Stephen Ongpin Fine Art
George Price Boyce was trained, and began his career, as an architect. Following a meeting with David Cox at Betws-y-Coed in Wales in 1849, however, he decided to take up landscape painting. He received lessons from Cox, whose influence can be seen in Boyce’s early watercolours. Not long afterwards he met Dante Gabriel Rossetti, who was to become an intimate and lifelong friend, and, a few years later, William Holman Hunt and John Everett Millais. These three young artists, who formed the nucleus of the Pre-Raphaelite Brotherhood, founded in 1848, discovered a kindred spirit in Boyce. Of independent means, he began avidly collecting their work (eventually owning more than forty works by Rossetti), while writing about them in his diaries between 1851 and 1875, which serve as an important record of the Brotherhood’s activities.
Boyce only rarely painted landscapes in oil, and most of his work is in watercolour. His landscapes, usually of views in the Thames valley, were exhibited at the Royal Academy from 1853 onwards, and frequently at the Old Water-Colour Society, of which he became an Associate in 1864 and a full member in 1877. Having once considered a career as an architect Boyce was passionately interested in old buildings and produced a large number of precise watercolour views of rural architecture; of farms, mills and manor houses. On the advice of John Ruskin, he made trips to Venice and Verona in 1854 and Switzerland in 1856; he also spent a few months in Egypt between 1861 and 1862. On his return from Egypt he began using Rossetti’s old studio in Blackfriars, on the Thames, and there became friendly with James McNeill Whistler. In 1869 he had a house built for him in Chelsea by the architect Phillip Webb, where he lived until his death in 1897.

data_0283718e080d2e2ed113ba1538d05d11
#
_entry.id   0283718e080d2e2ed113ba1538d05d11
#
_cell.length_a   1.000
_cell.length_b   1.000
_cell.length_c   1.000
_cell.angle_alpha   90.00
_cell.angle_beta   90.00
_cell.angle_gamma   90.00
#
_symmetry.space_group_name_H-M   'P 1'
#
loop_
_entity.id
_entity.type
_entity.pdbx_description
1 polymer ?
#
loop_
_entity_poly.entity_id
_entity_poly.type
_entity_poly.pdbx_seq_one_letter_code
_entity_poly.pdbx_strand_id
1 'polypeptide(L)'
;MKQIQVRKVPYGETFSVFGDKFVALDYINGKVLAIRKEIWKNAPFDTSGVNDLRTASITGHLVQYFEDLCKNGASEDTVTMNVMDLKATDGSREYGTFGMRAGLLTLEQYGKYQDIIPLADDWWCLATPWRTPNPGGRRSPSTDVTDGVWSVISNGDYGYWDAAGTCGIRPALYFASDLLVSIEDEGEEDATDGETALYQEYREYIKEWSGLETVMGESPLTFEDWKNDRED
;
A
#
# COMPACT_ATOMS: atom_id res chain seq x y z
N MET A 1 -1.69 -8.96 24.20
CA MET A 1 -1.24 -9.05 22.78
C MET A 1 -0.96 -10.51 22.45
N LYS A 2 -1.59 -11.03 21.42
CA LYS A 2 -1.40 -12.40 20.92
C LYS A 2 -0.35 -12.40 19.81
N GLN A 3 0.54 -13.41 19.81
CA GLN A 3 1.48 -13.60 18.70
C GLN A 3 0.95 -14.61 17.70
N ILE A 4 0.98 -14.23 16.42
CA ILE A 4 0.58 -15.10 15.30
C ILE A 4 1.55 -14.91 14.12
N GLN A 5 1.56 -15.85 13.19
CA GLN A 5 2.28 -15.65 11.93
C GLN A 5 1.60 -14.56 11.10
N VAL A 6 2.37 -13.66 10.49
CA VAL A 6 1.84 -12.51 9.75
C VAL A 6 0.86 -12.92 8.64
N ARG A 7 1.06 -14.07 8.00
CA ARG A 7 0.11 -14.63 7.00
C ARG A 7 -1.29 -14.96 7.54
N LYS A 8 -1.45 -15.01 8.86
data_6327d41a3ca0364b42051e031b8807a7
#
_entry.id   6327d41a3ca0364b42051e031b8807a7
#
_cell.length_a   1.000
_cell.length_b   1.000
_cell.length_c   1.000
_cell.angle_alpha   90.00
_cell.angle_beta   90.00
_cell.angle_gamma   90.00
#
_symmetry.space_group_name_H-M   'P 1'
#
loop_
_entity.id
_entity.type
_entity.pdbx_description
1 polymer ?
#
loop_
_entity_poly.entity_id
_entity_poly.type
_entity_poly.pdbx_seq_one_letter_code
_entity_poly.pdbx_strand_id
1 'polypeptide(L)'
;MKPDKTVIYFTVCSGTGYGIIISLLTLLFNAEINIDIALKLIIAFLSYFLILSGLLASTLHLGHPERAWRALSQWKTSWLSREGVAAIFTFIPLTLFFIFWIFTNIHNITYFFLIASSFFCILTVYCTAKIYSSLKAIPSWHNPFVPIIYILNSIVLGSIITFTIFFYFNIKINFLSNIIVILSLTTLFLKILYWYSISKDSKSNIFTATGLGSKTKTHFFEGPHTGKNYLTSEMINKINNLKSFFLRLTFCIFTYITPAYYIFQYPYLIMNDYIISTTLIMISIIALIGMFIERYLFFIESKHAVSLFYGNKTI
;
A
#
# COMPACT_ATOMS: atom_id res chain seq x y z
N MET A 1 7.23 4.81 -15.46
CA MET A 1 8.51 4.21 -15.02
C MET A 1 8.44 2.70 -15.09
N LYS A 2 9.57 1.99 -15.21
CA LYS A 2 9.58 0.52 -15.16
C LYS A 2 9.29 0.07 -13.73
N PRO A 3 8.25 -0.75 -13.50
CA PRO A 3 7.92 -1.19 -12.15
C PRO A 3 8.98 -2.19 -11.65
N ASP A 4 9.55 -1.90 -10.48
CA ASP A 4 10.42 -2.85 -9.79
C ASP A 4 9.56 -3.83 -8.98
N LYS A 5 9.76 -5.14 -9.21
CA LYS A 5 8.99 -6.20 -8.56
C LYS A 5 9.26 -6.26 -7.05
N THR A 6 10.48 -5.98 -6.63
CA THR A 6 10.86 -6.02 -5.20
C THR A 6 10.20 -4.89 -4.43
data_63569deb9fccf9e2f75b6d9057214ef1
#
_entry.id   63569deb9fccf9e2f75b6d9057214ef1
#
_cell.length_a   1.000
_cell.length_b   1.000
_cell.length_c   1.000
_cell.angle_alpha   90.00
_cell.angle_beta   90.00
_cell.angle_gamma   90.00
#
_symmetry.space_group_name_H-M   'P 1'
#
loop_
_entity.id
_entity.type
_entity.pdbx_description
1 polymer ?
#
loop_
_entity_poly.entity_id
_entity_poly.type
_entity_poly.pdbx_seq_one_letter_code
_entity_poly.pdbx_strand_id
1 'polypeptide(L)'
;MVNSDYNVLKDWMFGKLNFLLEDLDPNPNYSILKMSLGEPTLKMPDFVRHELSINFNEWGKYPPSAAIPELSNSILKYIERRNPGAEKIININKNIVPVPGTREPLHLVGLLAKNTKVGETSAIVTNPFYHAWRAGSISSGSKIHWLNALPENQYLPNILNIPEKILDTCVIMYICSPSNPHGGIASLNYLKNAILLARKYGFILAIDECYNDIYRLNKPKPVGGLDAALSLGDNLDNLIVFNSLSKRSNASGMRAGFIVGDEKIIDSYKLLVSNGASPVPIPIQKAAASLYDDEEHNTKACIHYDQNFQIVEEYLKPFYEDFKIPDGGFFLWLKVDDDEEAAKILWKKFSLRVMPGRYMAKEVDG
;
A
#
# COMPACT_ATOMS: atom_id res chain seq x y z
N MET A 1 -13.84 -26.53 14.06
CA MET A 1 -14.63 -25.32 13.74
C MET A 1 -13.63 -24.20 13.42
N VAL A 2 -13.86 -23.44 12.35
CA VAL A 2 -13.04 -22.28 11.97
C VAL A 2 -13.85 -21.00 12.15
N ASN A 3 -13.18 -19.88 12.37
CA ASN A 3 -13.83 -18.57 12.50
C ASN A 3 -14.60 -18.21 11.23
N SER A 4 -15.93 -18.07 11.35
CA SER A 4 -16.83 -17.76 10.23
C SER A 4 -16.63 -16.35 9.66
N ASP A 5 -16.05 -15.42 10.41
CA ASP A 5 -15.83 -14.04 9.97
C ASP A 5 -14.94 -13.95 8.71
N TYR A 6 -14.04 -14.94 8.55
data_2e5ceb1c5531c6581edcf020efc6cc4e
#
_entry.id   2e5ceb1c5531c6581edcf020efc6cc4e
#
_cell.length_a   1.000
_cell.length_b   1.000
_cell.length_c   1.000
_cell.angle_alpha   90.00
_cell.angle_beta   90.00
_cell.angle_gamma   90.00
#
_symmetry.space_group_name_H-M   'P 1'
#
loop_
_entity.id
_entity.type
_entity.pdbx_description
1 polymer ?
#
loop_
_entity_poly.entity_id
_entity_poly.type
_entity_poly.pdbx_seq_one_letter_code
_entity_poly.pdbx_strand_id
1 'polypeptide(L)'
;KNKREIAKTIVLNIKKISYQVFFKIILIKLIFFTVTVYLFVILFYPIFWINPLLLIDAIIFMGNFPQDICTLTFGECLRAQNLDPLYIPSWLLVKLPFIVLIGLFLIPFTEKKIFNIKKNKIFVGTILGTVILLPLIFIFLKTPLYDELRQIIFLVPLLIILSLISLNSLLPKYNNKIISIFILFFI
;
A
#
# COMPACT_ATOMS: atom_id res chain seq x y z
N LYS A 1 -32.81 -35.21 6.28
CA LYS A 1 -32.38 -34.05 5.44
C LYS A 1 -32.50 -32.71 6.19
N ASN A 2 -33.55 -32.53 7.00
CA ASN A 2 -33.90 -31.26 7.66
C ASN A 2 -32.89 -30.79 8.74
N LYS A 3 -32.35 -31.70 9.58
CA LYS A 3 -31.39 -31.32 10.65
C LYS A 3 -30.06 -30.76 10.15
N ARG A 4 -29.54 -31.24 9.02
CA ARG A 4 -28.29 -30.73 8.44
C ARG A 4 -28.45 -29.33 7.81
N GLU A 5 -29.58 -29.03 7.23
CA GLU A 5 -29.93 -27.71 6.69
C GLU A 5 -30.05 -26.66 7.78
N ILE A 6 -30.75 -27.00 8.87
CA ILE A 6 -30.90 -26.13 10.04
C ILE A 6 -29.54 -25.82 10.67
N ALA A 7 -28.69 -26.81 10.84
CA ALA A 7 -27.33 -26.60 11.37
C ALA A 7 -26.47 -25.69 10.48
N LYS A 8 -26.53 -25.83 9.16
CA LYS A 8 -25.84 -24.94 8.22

As Virginia Surtees has written of Boyce, ‘From his own water-colours he expected little, his innate modesty debarring any confidence of success...The touchstone of his whole working life was the desired excellence of execution. His subjects were mostly architectural, usually seen in the context of a peaceful English countryside, perhaps at sunrise or in the blaze of midday when the successful contrast of shadow to the full exposure of the summer heat, or that of red brick to a harvested cornfield, were all that he aspired to...Faithful to a vision of simplicity and goodness he interpreted these with a serenity and unpretentious charm which were the reflection of his own character.’ Christopher Newall has added that ‘[Boyce’s] works, although small in scale and most intimate in their means of expression, are sincere and delicately beautiful.’